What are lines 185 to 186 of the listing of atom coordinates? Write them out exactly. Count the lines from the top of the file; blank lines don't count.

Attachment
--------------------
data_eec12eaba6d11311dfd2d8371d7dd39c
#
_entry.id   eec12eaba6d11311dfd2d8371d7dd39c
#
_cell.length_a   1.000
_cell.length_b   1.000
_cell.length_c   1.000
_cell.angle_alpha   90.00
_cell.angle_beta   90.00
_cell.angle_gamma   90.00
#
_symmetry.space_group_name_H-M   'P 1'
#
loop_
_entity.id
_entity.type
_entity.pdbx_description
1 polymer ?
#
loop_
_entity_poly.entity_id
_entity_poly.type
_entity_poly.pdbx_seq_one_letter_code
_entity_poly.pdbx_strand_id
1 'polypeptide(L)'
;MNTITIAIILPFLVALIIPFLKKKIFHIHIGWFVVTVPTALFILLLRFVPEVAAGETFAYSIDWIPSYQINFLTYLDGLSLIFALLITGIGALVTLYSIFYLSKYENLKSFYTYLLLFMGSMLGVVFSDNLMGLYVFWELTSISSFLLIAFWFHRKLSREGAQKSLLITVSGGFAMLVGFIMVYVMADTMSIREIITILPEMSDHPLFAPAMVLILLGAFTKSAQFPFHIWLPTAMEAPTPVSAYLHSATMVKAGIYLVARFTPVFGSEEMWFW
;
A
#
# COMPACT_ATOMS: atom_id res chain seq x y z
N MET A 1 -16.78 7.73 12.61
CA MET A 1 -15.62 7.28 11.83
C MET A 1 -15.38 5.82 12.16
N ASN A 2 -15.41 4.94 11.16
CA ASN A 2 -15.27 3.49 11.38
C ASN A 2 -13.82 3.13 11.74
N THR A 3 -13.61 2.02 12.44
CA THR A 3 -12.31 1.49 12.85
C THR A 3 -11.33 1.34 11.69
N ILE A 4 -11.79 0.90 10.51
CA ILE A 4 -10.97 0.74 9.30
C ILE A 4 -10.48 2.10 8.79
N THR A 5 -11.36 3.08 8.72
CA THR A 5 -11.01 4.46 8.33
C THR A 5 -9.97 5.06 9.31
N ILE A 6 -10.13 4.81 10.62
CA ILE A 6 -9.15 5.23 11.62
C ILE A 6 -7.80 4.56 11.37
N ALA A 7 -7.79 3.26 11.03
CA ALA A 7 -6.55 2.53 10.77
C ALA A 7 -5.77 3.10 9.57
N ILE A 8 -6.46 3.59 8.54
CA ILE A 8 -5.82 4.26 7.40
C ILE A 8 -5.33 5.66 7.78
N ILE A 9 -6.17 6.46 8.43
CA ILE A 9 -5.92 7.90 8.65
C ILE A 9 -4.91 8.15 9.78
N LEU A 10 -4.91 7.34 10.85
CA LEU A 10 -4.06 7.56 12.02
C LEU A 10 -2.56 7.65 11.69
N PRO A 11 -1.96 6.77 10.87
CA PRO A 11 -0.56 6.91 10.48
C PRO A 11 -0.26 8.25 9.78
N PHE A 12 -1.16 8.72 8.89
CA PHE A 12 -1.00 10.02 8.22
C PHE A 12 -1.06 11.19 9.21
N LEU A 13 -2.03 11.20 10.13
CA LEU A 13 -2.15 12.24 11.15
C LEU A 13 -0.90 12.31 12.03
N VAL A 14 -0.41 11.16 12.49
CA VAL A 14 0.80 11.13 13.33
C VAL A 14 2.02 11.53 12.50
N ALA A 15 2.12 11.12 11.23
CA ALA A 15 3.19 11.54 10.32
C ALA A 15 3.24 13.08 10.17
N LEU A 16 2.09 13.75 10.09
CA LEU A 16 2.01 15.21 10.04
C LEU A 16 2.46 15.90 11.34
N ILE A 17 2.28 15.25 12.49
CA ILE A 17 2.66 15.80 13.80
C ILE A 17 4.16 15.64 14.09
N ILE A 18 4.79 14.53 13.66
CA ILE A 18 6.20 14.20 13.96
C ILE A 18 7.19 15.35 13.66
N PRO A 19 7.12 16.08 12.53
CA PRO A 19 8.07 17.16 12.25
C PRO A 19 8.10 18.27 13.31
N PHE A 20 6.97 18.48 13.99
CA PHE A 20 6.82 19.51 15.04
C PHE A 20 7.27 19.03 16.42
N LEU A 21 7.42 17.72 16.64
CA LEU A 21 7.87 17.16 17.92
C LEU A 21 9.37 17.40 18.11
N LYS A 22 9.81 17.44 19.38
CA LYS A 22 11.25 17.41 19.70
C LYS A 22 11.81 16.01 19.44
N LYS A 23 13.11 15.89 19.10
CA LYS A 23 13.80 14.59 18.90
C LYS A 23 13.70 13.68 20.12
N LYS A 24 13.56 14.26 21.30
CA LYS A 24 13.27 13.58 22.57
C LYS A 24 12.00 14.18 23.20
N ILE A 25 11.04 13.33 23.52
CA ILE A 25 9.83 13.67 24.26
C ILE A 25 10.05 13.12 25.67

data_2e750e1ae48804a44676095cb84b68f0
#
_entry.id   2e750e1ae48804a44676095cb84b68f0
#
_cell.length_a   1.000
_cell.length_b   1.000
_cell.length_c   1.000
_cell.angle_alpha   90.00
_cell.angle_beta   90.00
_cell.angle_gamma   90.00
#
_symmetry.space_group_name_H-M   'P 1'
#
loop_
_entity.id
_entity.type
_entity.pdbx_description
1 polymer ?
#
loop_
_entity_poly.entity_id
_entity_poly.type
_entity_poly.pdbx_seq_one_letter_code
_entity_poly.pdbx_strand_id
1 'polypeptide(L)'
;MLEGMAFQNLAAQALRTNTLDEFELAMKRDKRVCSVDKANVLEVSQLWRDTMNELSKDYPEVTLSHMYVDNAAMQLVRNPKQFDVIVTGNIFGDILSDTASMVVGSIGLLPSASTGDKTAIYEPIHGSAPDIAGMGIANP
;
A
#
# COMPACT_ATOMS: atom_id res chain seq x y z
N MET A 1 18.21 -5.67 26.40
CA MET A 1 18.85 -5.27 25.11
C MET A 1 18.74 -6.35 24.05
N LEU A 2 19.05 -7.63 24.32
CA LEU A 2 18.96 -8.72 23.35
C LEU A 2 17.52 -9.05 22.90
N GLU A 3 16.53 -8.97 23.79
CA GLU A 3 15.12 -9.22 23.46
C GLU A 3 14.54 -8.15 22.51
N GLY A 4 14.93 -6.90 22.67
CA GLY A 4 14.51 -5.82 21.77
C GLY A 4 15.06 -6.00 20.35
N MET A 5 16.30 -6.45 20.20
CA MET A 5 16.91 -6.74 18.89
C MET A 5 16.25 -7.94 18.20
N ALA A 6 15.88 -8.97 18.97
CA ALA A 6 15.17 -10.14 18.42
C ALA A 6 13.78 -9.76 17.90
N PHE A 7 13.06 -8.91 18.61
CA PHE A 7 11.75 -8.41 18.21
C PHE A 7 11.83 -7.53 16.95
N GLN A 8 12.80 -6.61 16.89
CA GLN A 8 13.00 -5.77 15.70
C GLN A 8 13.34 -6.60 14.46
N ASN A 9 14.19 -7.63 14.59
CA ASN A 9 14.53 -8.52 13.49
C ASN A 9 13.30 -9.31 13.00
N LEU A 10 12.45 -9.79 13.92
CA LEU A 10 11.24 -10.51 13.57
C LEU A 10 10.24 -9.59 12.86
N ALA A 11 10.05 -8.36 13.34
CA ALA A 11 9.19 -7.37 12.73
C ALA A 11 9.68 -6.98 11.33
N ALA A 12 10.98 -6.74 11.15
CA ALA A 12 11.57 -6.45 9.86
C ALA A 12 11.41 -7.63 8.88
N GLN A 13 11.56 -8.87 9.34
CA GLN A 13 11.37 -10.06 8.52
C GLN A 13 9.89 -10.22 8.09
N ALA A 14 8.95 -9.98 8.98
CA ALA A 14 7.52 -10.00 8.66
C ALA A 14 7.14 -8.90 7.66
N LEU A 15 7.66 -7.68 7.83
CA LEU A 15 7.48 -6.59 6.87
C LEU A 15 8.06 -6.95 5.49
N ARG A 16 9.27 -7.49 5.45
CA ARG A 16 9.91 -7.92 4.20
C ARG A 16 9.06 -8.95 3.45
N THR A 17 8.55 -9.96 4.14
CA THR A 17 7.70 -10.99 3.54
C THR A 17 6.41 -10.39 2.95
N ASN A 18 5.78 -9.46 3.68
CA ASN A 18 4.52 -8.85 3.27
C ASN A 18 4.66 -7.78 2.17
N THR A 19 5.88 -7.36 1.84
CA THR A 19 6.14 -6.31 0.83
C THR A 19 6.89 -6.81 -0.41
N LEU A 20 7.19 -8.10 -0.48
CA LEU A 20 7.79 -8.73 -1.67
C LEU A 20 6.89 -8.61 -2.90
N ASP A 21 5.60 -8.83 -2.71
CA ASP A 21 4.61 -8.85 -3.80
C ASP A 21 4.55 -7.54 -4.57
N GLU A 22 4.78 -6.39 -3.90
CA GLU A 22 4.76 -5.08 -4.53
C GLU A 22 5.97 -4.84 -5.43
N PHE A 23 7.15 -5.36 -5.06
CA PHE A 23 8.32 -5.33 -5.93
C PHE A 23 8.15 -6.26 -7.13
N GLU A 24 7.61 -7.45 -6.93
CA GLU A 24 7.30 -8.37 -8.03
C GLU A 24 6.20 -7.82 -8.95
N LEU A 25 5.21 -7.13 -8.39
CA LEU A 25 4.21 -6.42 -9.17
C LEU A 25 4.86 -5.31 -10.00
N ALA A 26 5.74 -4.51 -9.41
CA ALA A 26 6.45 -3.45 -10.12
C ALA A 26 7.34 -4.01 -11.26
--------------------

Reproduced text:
CA THR A 17 7.70 -10.99 3.54
C THR A 17 6.41 -10.39 2.95